Mistreatment and Discrimination Take Burnout Toll on Physicians

In 2019, approximately 13,000 healthcare workers reported nonfatal occupational intentional injuries. Little is known about physicians’ mistreatment and discrimination experiences by personal characteristics (e.g., gender and race). A new research article says that physicians who experience mistreatment and discriminatory behaviors by patients, families, and visitors have higher odds of burnout.

  • In the previous year, 29 % of physicians had experienced racially or ethnically offensive comments by patients, families, or visitors.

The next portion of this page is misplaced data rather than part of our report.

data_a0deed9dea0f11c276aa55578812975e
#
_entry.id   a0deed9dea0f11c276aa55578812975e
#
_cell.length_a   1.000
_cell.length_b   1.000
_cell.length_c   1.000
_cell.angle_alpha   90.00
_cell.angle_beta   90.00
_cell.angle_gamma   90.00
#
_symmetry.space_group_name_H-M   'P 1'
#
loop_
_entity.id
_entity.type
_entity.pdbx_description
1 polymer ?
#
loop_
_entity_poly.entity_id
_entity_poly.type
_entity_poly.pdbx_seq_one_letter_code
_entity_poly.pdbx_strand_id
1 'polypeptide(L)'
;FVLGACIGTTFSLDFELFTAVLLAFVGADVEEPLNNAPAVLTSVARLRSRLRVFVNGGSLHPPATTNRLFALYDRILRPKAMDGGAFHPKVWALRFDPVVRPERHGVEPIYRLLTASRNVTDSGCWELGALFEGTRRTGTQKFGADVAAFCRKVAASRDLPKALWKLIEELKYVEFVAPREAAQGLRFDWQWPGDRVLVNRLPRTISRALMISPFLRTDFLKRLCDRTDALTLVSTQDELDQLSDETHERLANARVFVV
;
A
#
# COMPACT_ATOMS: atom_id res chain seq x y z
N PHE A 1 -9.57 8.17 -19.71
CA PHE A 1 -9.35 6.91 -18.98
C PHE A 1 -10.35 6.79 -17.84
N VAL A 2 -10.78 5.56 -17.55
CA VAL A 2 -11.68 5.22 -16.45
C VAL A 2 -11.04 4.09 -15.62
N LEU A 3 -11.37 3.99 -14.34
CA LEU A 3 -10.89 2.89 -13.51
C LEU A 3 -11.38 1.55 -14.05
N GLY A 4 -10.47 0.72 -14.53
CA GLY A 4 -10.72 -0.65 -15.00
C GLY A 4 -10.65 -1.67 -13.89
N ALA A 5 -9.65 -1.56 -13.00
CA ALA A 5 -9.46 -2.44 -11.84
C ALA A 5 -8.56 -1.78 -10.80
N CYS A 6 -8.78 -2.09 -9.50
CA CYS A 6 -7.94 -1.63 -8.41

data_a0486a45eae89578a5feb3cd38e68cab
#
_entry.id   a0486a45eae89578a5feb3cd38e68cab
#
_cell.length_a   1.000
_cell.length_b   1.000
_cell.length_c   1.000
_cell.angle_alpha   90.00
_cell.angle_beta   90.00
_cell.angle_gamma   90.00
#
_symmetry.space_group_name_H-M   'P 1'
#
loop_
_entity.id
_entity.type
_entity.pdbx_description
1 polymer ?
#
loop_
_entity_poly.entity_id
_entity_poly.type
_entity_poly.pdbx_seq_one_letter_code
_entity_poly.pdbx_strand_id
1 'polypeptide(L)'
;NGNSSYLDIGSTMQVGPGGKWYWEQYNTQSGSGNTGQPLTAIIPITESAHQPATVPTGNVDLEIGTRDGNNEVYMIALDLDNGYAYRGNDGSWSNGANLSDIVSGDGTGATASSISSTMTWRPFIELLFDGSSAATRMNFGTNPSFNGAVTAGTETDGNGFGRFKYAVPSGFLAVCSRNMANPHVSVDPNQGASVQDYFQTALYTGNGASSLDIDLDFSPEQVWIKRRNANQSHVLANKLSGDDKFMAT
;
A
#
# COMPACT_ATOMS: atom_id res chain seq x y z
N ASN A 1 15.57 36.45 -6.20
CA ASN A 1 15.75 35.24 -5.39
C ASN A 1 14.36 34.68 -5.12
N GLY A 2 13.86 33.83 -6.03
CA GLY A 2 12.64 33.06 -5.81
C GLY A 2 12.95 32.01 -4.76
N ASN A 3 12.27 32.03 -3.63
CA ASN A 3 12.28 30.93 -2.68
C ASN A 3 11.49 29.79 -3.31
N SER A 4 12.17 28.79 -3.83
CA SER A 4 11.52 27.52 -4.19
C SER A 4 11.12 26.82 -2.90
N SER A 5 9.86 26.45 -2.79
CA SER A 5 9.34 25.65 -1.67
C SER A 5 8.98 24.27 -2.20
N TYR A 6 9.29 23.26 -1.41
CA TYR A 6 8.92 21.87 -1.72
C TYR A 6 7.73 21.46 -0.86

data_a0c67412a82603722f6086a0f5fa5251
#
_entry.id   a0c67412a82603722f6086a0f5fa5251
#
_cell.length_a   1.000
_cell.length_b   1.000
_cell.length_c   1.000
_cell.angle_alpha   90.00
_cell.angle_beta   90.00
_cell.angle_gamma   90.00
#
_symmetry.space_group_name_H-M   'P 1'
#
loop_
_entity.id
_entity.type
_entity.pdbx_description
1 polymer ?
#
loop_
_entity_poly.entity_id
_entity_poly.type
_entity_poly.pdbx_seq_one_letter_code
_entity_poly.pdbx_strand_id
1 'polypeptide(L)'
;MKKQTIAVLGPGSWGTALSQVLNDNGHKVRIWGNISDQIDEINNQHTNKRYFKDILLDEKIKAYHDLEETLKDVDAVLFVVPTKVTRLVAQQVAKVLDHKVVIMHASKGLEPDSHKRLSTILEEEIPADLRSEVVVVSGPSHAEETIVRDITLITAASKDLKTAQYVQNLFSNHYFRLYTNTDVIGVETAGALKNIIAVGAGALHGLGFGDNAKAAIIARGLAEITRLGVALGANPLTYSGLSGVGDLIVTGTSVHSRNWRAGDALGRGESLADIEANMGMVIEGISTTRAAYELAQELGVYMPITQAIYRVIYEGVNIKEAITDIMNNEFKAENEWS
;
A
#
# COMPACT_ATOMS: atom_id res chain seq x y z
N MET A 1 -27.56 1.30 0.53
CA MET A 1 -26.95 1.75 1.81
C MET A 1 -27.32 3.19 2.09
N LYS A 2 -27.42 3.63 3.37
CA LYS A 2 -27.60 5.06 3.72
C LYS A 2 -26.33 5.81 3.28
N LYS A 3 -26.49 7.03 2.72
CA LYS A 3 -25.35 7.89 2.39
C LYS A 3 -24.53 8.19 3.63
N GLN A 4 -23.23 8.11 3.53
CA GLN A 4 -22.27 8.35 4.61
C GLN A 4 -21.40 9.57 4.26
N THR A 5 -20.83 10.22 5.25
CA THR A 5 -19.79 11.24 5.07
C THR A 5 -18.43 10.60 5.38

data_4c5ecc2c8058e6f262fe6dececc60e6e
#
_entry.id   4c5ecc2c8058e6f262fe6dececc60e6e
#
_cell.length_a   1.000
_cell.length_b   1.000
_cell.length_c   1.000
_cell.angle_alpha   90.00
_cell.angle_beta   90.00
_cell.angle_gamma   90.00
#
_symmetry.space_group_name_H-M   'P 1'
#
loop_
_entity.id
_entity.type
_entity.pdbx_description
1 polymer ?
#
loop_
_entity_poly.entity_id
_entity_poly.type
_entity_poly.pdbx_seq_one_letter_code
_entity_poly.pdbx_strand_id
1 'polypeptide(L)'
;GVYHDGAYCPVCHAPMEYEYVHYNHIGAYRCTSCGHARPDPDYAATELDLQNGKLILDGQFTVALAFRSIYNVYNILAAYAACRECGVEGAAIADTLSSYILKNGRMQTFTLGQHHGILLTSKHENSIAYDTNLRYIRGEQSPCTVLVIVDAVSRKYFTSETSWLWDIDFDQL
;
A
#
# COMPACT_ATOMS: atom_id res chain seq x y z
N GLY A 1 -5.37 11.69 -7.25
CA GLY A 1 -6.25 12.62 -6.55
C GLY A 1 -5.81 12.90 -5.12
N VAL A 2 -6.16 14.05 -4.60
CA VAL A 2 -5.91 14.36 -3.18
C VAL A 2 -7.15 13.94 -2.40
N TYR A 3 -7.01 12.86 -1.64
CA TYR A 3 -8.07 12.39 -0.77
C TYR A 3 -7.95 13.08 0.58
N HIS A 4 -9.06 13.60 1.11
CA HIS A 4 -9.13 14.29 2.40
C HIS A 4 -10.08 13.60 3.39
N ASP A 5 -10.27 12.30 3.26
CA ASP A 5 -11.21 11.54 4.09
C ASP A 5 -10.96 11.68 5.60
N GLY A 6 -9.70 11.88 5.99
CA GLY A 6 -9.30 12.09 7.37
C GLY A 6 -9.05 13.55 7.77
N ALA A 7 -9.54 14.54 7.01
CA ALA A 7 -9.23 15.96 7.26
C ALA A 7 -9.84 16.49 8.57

• Female physicians (odds ratio 2.33) and Black physicians (odds ratio 1.59) were more likely to report mistreatment or discrimination.
  • Offensive Racial comments were hurled toward 26% of white vs.>55% others. 
  • The researchers scored mistreatment on a scale from 0 to 3 or greater. Higher scores were associated with higher odds of burnout: a score of 3 or greater had an odds ratio of 2.20.
  • Most commonly affected were ER, Urologists, Dermatologists, Psychiatrists, and PM&R doctors. VA and Military settings had higher incidences. 
  • “Efforts to mitigate physician burnout should include attention to patient and visitor conduct,” According to the author. 

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